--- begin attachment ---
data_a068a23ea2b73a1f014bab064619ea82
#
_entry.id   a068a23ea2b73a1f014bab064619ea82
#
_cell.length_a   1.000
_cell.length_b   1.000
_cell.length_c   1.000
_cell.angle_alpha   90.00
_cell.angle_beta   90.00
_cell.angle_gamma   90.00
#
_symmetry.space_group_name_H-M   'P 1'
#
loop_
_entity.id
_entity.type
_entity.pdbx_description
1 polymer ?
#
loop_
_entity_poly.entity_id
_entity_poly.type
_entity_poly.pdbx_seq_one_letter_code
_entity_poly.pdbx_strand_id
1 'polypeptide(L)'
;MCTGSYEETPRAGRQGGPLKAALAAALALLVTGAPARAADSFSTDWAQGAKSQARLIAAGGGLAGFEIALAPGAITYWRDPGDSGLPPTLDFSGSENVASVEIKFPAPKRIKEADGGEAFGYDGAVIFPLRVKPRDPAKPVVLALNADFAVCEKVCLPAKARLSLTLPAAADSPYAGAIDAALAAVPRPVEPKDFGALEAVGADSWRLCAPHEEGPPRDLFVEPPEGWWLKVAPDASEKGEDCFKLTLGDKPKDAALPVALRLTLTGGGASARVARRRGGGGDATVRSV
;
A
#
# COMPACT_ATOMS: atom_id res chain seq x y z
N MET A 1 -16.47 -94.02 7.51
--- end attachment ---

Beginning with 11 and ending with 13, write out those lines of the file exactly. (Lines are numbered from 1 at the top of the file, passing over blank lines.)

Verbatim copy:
#
_symmetry.space_group_name_H-M   'P 1'
#